Sacrifices honoured on site of crucial Anzac victory
THIS year will be the first time Robert Hobbs' father won't march with his medals on Anzac Day after he returned home from serving in the Australian Army during the Vietnam War.
That's because Robert himself will be wearing them proudly on his chest at the dawn ceremony at the Australian National Memorial just north of the French village of Villers-Bretonneux.
His shirt will also be adorned with the military medals given to his grandfather, who served for several years in the Royal Australian Air Force during the 1940s.
Although not as widely known as the Gallipoli campaign, 2018 marks the centenary of the Villers-Bretonneux battle which became a crucial turning point for Allied forces in the final year of World War I.
Throughout the month of April in 1918, Australian units assisted British troops in defending Villers-Bretonneux from German forces.
On the morning of the 24th, the Germans broke through Allied defences and captured the town, with their new position putting their artillery in range of the key city of Amiens.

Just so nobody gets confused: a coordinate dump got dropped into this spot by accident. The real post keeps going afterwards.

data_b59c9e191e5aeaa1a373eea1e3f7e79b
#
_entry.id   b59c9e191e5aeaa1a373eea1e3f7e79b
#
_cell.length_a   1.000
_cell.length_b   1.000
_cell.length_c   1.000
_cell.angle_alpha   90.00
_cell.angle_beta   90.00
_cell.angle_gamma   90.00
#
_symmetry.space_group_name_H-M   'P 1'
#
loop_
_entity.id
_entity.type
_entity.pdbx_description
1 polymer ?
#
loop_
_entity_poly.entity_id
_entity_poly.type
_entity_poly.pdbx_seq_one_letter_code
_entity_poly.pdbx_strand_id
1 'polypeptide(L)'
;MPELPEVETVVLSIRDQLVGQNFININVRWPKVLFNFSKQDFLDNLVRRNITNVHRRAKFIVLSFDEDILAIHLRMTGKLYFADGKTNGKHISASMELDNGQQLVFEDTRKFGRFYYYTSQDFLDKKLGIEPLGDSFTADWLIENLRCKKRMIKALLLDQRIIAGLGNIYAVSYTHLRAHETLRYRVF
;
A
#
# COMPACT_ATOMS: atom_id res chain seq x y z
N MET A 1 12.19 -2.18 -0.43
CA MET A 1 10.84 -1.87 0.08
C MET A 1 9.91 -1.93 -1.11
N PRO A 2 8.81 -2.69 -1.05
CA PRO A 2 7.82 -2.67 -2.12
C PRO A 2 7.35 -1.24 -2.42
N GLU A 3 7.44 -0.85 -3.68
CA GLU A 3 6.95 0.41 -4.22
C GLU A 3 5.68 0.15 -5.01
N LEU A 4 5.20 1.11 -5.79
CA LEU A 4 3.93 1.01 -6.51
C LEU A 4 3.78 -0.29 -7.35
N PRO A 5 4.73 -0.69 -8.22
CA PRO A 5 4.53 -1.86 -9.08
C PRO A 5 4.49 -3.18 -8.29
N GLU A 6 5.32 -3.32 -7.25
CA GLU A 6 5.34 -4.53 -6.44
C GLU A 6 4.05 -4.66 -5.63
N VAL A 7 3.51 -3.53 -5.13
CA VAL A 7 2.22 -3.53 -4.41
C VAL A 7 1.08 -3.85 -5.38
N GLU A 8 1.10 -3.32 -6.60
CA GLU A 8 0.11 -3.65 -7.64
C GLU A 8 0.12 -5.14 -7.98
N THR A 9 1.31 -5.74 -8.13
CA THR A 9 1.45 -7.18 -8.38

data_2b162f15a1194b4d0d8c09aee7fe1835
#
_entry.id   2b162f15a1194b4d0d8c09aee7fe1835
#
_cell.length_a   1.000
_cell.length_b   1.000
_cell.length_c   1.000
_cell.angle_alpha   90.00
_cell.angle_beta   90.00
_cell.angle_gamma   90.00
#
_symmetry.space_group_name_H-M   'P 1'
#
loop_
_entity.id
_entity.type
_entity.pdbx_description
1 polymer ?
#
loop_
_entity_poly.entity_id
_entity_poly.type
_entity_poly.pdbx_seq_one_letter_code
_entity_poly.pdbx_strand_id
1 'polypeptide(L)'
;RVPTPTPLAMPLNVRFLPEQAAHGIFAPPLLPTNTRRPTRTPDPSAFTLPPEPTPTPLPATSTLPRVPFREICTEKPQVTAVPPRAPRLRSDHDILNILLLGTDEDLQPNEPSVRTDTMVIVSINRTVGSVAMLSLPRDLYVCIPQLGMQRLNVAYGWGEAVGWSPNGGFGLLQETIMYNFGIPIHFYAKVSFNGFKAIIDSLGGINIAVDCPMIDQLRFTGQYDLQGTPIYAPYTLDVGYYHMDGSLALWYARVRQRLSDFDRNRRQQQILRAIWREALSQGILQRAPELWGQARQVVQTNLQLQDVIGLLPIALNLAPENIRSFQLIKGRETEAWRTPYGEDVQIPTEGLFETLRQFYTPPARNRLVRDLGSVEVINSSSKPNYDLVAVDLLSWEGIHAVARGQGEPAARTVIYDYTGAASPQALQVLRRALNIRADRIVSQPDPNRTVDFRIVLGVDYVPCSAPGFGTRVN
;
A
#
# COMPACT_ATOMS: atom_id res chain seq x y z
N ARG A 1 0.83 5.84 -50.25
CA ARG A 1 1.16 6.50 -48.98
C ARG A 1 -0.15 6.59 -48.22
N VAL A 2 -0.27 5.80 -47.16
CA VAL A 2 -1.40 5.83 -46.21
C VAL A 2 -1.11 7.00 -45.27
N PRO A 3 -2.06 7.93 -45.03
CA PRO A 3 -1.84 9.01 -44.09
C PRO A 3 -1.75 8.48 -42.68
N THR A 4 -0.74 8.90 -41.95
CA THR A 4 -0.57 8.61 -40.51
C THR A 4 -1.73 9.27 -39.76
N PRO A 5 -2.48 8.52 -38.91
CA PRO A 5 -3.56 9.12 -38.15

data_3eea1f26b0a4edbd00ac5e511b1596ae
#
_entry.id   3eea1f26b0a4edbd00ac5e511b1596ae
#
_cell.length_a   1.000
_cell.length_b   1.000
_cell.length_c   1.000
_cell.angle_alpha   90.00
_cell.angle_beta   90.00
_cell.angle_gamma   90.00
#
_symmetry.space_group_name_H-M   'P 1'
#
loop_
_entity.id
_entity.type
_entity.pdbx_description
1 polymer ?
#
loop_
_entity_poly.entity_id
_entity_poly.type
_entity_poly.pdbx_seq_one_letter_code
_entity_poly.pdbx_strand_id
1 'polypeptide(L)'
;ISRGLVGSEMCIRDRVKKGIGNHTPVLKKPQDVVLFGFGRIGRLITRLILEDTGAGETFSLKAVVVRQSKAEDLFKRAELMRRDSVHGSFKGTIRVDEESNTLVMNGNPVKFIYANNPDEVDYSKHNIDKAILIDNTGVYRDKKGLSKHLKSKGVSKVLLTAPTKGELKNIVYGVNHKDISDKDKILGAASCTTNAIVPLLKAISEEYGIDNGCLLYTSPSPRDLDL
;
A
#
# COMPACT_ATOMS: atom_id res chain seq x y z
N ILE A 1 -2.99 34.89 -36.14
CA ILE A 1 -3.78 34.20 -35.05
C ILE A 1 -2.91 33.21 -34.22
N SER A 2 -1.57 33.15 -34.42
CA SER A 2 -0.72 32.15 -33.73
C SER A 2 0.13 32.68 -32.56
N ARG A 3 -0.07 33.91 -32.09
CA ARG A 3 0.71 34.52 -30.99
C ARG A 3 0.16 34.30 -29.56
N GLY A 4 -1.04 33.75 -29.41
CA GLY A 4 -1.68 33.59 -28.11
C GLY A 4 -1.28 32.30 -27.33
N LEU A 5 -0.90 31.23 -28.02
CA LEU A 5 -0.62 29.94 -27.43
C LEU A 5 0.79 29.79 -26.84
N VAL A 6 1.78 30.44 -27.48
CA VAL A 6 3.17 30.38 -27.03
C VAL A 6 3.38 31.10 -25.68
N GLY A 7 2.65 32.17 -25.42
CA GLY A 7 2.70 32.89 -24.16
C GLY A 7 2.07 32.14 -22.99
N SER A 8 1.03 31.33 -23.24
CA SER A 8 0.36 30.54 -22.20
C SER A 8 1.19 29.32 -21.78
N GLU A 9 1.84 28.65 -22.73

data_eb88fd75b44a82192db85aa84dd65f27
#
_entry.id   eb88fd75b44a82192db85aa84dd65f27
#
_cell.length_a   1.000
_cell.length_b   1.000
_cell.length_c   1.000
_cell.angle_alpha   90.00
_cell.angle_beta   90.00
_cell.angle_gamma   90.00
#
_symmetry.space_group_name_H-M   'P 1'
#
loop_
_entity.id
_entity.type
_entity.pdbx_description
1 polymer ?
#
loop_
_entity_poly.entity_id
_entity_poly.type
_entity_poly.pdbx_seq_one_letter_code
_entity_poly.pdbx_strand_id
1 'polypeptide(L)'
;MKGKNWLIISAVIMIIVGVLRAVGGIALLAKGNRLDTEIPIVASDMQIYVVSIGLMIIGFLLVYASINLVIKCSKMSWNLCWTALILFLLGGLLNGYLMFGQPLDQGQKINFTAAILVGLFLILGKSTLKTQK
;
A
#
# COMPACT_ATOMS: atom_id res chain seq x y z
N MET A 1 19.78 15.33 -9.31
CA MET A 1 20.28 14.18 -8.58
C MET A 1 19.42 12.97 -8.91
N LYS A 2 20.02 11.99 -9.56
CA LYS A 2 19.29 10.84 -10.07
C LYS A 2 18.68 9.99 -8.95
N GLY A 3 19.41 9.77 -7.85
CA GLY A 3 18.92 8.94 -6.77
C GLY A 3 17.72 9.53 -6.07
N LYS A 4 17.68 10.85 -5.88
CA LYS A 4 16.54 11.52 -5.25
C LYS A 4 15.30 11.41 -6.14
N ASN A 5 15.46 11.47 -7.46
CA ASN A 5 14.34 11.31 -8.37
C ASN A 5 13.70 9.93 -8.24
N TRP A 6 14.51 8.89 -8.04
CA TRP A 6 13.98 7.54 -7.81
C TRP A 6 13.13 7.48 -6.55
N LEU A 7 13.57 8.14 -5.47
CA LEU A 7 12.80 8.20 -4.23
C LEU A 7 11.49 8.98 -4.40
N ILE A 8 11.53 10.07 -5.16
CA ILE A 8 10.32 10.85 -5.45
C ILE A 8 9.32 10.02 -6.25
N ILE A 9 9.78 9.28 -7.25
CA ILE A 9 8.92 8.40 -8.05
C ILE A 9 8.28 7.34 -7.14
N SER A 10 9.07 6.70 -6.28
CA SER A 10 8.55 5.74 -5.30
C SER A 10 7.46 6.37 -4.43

But that same night, two Australian brigades joined three British battalions in a successful counter-attack under the cover of nightfall to reclaim the village and effectively halt the German offensive.
They tasted victory on April 25 but close to 2400 Australians were killed in the attack.
Mr Hobbs will travel with his close friend Barry Rowlands from Western Australia, who will also take with him medals from family members who served in the military.
Before the Anzac Day service, they will take part in a 10-day tour of the battlefields and landmarks across the Western Front.
"I'm not moved quite easily, not that I'm not a soft person, but this is proving to be quite an emotional trip," Mr Hobbs said.
"This will be the first time (my father) will be marching without his medals because he wants me to wear them over there.
"He's sacrificing wearing these this year so I can represent him and my grandfather over there as a symbolic gesture.
"It means a lot to me to wear them."
Mr Hobbs believes the trip is an opportunity to reflect on the horrors of war and the sacrifices that come along with it, which always take a heavy toll on everyday families.
"It's the ultimate sacrifice, there's no coming back from that. I just want (people) to sit and really reflect on how war is a horrible, horrible thing and we should all try and solve our problems without violence," he said.
"There's an invisible and an unseen energy that connects us all around the world on Anzac Day.
"This one will be firm and strong in France this year."